3 Introducing morphology
In order to take a look at how words are built, we can draw on morphology, one of the technical terms you will learn in language study. It means the study of how words are put together, and the different shapes they take. For example, if you look in most English dictionaries, you will find entries for the following words:
But there are other forms of these words which most dictionaries don’t give separate entries for:
- make: makes, making, made
- fight: fights, fighting, fought
- easy: easier, easiest, easily
One part of morphology explains how these different forms of a word relate to each other. That is, how we can make fighting from fight and how we understand the relationship between these two forms.
Another part of morphology looks at how more complex words can be formed from simpler ones:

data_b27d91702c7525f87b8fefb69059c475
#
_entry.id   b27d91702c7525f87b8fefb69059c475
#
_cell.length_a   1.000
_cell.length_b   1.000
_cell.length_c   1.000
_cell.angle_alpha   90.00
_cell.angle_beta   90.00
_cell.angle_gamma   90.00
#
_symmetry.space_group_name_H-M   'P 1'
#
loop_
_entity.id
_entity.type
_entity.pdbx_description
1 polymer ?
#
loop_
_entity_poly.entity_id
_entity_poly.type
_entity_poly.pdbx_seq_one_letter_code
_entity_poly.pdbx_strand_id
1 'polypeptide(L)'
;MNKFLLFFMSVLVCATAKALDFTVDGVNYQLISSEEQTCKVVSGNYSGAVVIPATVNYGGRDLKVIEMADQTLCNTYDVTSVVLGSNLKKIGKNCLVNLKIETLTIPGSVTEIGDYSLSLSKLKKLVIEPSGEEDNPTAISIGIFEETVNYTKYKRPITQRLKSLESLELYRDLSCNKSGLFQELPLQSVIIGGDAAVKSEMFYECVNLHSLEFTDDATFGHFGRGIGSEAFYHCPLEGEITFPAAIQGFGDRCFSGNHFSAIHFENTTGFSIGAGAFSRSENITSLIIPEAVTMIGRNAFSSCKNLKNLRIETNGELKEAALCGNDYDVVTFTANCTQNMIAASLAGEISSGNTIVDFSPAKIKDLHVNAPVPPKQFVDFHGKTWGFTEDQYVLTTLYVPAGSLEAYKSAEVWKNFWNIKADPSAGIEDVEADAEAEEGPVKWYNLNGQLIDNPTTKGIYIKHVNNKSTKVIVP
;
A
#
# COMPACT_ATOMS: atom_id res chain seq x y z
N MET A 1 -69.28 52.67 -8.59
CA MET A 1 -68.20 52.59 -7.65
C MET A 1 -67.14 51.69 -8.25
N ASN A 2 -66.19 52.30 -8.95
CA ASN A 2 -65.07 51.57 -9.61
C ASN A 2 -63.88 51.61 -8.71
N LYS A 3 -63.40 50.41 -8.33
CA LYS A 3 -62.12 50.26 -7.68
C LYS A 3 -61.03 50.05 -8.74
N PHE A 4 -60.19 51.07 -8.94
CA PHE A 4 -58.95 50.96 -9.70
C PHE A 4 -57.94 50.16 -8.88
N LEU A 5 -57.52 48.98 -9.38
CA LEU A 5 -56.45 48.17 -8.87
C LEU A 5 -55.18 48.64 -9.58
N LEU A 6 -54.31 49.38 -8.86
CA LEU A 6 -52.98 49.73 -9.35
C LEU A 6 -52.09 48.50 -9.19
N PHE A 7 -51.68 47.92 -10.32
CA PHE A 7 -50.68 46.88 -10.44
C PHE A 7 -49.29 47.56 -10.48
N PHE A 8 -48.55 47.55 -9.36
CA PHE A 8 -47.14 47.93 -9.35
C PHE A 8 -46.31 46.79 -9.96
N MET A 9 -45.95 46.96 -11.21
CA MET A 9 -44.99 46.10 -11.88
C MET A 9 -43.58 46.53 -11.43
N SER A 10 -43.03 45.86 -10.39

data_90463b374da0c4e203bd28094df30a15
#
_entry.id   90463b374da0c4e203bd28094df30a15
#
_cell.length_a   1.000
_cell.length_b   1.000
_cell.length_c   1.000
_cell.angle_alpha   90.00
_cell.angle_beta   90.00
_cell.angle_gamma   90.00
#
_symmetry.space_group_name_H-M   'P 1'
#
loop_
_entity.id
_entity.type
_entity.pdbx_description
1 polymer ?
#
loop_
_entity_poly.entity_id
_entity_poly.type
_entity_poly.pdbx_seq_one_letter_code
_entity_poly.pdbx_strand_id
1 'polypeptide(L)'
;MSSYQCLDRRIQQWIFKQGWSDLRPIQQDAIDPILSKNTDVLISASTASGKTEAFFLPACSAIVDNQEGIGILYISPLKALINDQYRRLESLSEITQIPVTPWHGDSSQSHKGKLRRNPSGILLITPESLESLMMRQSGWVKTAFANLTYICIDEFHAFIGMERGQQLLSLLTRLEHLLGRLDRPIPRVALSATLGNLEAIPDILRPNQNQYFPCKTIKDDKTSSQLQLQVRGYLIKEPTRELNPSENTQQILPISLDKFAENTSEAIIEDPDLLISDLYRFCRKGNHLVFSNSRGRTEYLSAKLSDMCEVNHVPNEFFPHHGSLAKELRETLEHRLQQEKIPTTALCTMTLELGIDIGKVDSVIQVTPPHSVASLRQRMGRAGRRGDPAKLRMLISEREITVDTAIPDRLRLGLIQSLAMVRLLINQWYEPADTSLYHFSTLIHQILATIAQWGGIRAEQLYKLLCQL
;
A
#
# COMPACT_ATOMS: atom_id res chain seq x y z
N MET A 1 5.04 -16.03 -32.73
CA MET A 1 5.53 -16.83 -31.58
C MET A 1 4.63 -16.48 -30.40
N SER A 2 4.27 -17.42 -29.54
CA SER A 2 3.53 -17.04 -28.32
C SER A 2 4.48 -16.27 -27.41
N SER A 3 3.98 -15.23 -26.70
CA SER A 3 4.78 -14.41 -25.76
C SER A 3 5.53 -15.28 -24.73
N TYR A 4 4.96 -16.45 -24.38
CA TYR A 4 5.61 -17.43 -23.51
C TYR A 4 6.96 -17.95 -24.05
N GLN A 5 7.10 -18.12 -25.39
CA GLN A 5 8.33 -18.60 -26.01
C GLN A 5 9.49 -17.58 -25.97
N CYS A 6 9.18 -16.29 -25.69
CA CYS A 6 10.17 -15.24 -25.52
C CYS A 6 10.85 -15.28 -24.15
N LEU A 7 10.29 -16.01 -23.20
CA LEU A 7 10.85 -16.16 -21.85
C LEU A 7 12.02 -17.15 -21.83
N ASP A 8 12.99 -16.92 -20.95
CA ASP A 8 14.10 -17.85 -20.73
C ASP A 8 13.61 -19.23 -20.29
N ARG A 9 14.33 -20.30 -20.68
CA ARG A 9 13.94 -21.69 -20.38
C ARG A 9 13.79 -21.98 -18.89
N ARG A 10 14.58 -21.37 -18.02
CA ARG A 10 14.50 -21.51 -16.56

- make: remake, make-up, makeshift
- fight: fightback, firefight, firefighter
- easy: uneasy, uneasiness, speakeasy
Morphemes are the smallest meaningful unit of a language and they are the building blocks of words. For example, uneasy is un- + easy, and firefighter is fire + fight + er.
Activity 4 Let’s make some words
Take a look at the list of morphemes below and give yourself two minutes to make as many different words from them as you can.
When the two minutes are up, take a closer look at the words you have made. Do you notice any patterns? Could some morphemes stand on their own while others couldn’t? Could some only go at the beginning of a word? Note down your findings.
You may have come up with some of the following: childish, badness, sadly, feelings, singing, appealing, appealed, bottles, friendly, friends, unfriendly, walked, lovely, etc. You might have found several more.
Taking a closer look at the words, child, sad, sing, appoint, friend, bad, love, appeal, and bottle make sense on their own, while -ing, -ly and un- need to be attached to another morpheme. You can also see that morphemes like un- and dis- tend to occur at the beginning of words, while -ment and -s tend to occur at the end. This shows that how we combine morphemes is not random. You’ll learn more about this in the next section.